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Imagine if one of the big TV networks accused the head of the CIA a of attempting to assassinate its main news anchor. Something like that just happened in Pakistan. Today broadcasting regulators there ordered the country's largest TV network off the air for 15 days. NPR's Philip Reeves says this is the latest twist in a battle between the media and the military.
PHILIP REEVES, BYLINE: Geo TV's newsroom is bright and busy, yet it's been a frightening few months for the people here. The crisis started when a motorcycle gunman shot Geo's star anchor. Hamid Mir is now recovering from six bullet wounds. Mir's brother blamed Pakistan's military intelligence agency, the ISI and its chief. Geo ran that accusation on air for eight hours before broadcasting the military's denial. The ISI was livid. Geo has been in deep trouble ever since, says Imran Aslam.
IMRAN ASLAM: I think we're under siege.
REEVES: Aslam is president of Geo TV.
ASLAM: There's this palpable fear and a menace that we feel. Our staff is being abused, accused of being traitors and also blasphemers.
REEVES: Cable operators came under pressure to drop Geo. Soon, says Aslam, Geo was off air almost everywhere. Geo's parent company owns Pakistan's biggest urban newspaper, Jang. Jang delivery vans were torched. A senior editor was beaten up. Dozens of journalists have been killed in Pakistan in recent years.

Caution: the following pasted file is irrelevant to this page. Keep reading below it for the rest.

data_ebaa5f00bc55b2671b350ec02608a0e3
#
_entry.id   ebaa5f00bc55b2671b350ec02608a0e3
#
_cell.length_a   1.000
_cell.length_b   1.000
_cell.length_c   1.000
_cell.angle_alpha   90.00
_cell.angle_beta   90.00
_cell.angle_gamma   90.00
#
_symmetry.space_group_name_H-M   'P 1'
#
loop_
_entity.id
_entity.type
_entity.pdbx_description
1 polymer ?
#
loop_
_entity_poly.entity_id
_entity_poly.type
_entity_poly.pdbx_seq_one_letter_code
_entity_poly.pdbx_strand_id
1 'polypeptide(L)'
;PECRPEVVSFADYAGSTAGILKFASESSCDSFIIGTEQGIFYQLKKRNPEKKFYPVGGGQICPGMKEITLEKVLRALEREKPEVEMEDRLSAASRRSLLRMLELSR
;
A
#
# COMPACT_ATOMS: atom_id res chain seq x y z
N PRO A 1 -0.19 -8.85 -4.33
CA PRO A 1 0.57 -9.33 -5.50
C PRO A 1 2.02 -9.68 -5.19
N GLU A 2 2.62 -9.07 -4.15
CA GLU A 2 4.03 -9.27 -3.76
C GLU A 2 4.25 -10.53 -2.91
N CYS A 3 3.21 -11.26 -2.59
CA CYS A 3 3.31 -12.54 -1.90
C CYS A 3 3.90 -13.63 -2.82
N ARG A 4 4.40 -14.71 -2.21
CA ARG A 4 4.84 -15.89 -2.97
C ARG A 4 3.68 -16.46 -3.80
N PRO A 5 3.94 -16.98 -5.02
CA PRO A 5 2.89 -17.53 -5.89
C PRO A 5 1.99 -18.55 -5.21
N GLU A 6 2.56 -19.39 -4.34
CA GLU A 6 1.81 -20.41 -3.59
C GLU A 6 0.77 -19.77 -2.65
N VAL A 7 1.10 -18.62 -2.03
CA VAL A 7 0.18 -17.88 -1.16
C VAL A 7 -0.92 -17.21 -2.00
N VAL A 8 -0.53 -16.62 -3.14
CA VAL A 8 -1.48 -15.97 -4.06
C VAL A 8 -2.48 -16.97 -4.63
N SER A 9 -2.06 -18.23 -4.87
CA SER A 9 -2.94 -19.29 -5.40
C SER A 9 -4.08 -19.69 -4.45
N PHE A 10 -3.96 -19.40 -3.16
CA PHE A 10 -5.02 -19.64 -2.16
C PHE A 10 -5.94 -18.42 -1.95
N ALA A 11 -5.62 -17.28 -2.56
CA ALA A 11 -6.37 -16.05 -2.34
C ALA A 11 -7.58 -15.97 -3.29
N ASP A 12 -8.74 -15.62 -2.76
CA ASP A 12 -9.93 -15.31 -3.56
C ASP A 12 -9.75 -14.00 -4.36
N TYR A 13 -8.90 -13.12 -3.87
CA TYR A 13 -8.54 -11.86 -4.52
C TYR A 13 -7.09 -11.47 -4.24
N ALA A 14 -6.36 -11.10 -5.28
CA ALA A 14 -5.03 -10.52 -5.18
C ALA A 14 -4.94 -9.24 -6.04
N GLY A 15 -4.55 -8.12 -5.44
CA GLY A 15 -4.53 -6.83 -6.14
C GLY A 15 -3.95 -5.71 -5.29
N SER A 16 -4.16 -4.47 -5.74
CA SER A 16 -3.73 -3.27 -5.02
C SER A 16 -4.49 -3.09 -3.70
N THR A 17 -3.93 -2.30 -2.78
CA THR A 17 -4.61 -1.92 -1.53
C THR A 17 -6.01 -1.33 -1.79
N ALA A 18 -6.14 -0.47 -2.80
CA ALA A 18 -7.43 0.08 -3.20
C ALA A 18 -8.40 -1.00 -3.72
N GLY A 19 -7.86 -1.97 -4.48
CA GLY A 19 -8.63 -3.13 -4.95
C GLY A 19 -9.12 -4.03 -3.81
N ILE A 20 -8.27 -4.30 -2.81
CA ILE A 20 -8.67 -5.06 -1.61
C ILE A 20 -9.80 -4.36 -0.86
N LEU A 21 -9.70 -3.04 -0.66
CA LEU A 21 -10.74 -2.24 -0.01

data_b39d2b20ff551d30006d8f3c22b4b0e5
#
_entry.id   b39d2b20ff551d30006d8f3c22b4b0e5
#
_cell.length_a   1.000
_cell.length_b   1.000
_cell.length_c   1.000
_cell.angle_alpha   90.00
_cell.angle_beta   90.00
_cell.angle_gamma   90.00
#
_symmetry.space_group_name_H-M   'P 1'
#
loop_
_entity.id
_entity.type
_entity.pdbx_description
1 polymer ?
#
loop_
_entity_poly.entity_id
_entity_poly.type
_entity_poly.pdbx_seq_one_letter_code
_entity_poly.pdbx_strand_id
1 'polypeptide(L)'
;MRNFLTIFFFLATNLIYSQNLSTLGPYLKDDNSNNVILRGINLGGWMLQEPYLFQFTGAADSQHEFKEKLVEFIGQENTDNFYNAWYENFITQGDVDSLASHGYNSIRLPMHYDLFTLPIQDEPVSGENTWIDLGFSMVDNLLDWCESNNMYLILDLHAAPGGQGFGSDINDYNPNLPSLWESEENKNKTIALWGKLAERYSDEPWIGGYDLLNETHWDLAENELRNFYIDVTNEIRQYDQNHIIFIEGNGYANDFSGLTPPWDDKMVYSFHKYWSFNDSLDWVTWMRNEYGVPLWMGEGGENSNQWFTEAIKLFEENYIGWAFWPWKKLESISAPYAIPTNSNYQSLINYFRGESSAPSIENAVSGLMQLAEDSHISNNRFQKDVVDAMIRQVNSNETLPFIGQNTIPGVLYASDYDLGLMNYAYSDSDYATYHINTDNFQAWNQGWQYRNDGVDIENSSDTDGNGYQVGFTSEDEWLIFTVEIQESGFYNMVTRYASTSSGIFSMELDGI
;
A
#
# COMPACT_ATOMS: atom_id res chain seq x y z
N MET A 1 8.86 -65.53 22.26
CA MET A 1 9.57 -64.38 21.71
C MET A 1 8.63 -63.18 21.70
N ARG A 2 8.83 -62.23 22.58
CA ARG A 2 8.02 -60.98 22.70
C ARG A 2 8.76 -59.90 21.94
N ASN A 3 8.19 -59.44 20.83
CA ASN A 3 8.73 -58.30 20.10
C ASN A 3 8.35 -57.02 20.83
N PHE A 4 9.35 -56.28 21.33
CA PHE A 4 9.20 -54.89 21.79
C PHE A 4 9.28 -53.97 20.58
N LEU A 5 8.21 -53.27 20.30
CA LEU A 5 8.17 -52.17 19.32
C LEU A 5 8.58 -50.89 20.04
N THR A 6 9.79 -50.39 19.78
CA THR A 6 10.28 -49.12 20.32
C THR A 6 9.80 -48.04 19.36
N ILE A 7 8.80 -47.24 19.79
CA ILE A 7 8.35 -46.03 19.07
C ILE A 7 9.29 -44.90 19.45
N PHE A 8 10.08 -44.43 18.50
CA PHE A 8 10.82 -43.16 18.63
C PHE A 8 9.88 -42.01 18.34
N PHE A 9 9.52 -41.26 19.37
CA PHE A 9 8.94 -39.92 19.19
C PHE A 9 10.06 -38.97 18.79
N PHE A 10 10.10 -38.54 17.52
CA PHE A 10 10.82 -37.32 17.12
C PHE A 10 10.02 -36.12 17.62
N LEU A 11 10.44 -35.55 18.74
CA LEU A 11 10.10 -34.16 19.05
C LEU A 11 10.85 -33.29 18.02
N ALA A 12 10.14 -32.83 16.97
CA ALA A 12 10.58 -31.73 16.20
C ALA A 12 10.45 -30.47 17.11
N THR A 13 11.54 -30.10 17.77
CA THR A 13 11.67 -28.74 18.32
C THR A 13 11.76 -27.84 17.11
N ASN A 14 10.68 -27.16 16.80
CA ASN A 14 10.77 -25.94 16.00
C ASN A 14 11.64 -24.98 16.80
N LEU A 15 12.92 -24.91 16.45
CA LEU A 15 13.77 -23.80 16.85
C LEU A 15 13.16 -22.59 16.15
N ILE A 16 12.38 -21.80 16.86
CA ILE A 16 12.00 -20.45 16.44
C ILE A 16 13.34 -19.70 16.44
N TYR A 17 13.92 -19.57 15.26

Human rights organizations blame militants and state actors. It's hardly surprising Geo landed in hot water for accusing the national intelligence chief of trying to assassinate a TV celebrity without furnishing any evidence. Geo eventually apologized, describing it's coverage as emotional and misleading. But the threats and violence against the media house continued. Badar Alam, editor of the Herald magazine, says Geo has a record of going after political leaders. Its coverage sometimes oversteps the mark, he says, but it's problems really started when it took on Pakistan's military.
BADAR ALAM: Military being perhaps the most powerful and also the most sensitive institution in Pakistan, they never allow that.
REEVES: Imran Aslam, Geo's president, said his network was seen as challenging what he calls Pakistan's shadowy deep state.
ASLAM: There was a feeling that we were beginning to take back some of the turf that had been occupied by these forces.
REEVES: Today Pakistan's broadcasting regulators suspended Geo from the airwaves for 15 days.
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UNIDENTIFIED MAN: Pakistan. Pakistan.
REEVES: Geo staff protested outside their offices in the city of Karachi. It's not clear if the suspension will end this crisis. Imran Aslam shows no sign of abandoning his mission to call to account Pakistan's shadowy forces.
ASLAM: They say that power of this nature operates in the darkness, always. And when you shine a light on it - it evaporates.
REEVES: Philip Reeves, NPR News, Karachi. Transcript provided by NPR, Copyright NPR.